Analysis: Equal Numbers of District Voters — or District Constituents?

When political districts are based on population, each official represents the same number of people. If the lines were based instead on voting-age populations, their districts could have large variations in the numbers of people — voters plus nonvoters — they represent and serve.

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The voting rights lawyers who assembled at the U.S. Supreme Court on Tuesday were there to argue about who should be counted when state legislatures draw their political lines.

It’s a Texas case — Evenwel vs. Abbott — filed by a couple of voters who contend their political voices are muted because of the nonvoters in their districts.

All of that is about voting. It’s not about representation. But if the plaintiffs are successful, then there will be an issue of representation. When districts are based on total population, each state senator (or state House member, or member of Congress) represents the same number of people. If the lines were based instead on voting-age population, the numbers would change. Each district might have the same number of eligible voters, but the senators could have large variations in the numbers of people — voters plus non-voters — they represent and serve.

The political lines are based on total population. For the Texas Senate, which has 31 seats, you take the total population of the state — delivered fresh every 10 years by the U.S. Census Bureau — and divide by 31. With some allowable variation, each district has to have roughly the same number of people.

But those districts are not required to have the same number of voters. Some have more nonvoters — children, felons and noncitizens — than others.

Sue Evenwel and Edward Pfenninger contend that’s unfair because they live in districts that have more voters than some other districts, which gives each of their voters a smaller voice in the selection of a state senator than the neighboring district’s voters have.

The Supreme Court might buy their argument. The U.S. Constitution says total population should be the basis for divvying congressional districts among the states, and the court has generally said that standard should also hold when states draw the maps from which their congressional delegations are elected. States such as Texas have generally used the same standard for their own legislative maps (and others, like the maps for the State Board of Education).

If the court rules with Evenwel, new lines will have to be drawn to balance the number of voting Texans in each district; that would have the effect of shrinking the populations of rural and some suburban districts and of increasing the populations of urban districts, which tend to have more nonvoters in them.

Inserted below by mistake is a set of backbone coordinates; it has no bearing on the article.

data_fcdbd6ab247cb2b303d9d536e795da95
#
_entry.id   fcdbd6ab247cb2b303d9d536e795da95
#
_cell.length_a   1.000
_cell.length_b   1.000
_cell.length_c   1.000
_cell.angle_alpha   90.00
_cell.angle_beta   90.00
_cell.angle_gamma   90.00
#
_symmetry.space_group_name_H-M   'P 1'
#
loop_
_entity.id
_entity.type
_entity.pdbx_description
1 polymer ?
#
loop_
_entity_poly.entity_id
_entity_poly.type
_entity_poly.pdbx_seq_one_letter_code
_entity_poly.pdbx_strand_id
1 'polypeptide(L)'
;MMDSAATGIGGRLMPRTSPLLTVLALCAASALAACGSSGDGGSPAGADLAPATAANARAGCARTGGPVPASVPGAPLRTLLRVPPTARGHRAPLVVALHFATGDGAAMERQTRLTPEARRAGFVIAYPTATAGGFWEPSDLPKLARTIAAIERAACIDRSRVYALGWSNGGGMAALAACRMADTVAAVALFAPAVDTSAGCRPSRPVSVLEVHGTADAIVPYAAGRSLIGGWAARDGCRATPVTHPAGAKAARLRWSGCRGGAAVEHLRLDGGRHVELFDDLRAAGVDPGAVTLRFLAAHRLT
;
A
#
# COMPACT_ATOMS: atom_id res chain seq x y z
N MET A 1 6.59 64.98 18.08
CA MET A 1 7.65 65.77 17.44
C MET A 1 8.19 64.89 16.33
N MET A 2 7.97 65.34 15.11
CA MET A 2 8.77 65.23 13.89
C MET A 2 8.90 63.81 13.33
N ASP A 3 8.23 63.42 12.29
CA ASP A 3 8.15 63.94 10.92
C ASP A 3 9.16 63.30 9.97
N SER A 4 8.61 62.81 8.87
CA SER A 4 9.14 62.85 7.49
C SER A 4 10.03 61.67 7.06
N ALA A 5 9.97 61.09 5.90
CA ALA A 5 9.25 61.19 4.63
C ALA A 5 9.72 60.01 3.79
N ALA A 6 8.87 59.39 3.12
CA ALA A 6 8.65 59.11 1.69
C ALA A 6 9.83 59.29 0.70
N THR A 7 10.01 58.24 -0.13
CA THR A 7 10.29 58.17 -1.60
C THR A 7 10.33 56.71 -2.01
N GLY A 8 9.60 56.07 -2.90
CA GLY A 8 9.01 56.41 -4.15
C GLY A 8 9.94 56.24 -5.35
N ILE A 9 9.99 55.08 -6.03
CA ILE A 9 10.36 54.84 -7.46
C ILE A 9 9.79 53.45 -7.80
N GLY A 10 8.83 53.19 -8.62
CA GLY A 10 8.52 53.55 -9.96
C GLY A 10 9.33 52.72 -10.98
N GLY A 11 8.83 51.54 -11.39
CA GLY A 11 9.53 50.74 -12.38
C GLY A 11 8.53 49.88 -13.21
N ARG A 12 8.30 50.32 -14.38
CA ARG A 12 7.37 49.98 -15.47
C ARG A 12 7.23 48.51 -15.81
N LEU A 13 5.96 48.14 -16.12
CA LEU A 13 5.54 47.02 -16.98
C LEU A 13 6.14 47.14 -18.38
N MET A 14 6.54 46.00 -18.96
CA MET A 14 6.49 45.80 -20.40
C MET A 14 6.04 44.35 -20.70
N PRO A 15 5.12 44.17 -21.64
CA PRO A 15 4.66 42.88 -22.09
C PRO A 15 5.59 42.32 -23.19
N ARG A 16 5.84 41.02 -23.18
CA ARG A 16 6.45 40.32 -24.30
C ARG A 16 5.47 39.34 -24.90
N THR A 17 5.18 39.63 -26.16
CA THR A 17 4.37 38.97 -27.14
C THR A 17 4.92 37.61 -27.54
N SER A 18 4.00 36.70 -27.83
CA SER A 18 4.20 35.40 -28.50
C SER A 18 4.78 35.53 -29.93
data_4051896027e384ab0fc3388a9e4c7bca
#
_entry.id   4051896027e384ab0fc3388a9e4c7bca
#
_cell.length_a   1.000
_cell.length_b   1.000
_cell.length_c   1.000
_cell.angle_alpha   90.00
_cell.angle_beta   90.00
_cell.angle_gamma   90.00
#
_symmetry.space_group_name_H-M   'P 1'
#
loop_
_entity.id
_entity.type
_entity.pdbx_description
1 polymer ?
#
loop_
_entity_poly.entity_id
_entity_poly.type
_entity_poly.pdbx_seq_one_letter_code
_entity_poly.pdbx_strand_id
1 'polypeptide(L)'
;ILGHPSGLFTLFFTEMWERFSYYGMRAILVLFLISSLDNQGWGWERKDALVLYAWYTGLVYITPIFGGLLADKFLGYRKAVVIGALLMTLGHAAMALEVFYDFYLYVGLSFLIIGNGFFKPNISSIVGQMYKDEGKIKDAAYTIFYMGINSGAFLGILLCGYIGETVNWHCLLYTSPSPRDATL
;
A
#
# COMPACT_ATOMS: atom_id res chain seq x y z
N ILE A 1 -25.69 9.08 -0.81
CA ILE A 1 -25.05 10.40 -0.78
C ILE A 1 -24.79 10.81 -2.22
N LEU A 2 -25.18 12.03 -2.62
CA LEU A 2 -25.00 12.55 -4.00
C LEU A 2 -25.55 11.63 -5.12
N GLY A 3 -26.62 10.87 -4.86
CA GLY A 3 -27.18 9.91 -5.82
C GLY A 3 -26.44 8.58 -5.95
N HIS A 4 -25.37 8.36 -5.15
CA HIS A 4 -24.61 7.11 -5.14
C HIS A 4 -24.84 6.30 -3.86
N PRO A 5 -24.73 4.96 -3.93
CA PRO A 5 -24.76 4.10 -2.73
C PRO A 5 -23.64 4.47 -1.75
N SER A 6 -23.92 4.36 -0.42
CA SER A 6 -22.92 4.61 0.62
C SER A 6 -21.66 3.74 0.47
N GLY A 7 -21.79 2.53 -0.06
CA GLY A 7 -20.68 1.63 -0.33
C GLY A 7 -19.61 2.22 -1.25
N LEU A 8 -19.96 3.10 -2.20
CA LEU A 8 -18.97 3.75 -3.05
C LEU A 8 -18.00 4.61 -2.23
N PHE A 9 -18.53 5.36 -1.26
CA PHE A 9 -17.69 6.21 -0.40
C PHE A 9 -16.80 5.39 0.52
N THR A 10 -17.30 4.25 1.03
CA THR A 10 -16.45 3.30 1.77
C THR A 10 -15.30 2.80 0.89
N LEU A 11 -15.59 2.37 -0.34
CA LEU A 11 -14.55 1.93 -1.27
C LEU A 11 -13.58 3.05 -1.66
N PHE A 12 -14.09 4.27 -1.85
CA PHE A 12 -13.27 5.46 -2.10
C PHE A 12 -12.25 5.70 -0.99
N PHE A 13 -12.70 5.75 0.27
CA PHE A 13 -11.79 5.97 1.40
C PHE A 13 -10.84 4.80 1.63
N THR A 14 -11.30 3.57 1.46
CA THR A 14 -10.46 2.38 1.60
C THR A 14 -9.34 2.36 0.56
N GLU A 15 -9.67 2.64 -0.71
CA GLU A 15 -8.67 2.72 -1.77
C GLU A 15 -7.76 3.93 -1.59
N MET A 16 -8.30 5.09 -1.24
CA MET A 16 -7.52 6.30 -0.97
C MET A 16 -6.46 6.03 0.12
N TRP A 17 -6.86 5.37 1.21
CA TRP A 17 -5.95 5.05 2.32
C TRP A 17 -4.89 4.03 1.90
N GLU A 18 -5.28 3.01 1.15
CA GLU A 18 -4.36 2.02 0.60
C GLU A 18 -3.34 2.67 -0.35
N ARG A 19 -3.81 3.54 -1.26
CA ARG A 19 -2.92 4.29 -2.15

In political terms, that would dilute the strength of districts that favor Democrats, where there tend to be smaller numbers of eligible voters and increase the strength of Republican districts, where the numbers are larger. Democratic districts would have to absorb some of the eligible voters now in the Republican districts.

This particular legal case is only about the political districts drawn for legislative seats. But if the court rules in favor of Evenwel, somebody is eventually going to ask the justices to allow the same standard for drawing congressional map lines.

Even if they don’t, those newly drawn state maps would be used to elect the legislatures that draw the congressional maps.

Legislators already draw political maps to their own advantage, and that wouldn’t change. But the rules could.

Texas Senate districts each have an average of 811,147 residents. The average number of voting-age citizens is much smaller: 502,632. The lawyers for Evenwel pointed out in their arguments that it is possible — difficult, but possible — to draw districts that have not only the same number of voters but also the same number of residents.

They did not point out the other extreme: If the states are required only to make sure that each district has the same number of voters, they could theoretically draw a map that puts all of the noncitizen voters in just one of those districts. When the maps were last drawn, the state had 25.1 million residents, about 6.9 million children and about 2.7 million noncitizen adults. That left roughly 15.6 million (the numbers are rounded) citizens of voting age.

One more angle on this: Drawing districts of equal population doesn’t guarantee anything but the opportunity of voting clout. Most of us don’t exercise it. The last general election in a presidential year drew 8 million Texas voters — just more than half of the voting-age citizens, and just under a third of the population. Only 2.1 million voted in the Republican and Democratic primaries that year.

The justices pointed out a practical problem with using something other than population: Population is an actual count of humans in a particular area. Election turnout is a count of people who cast a ballot. Everything else — citizens, noncitizens, and where they live — is a statistical estimate.

In the end, that practical problem might outweigh everything else.

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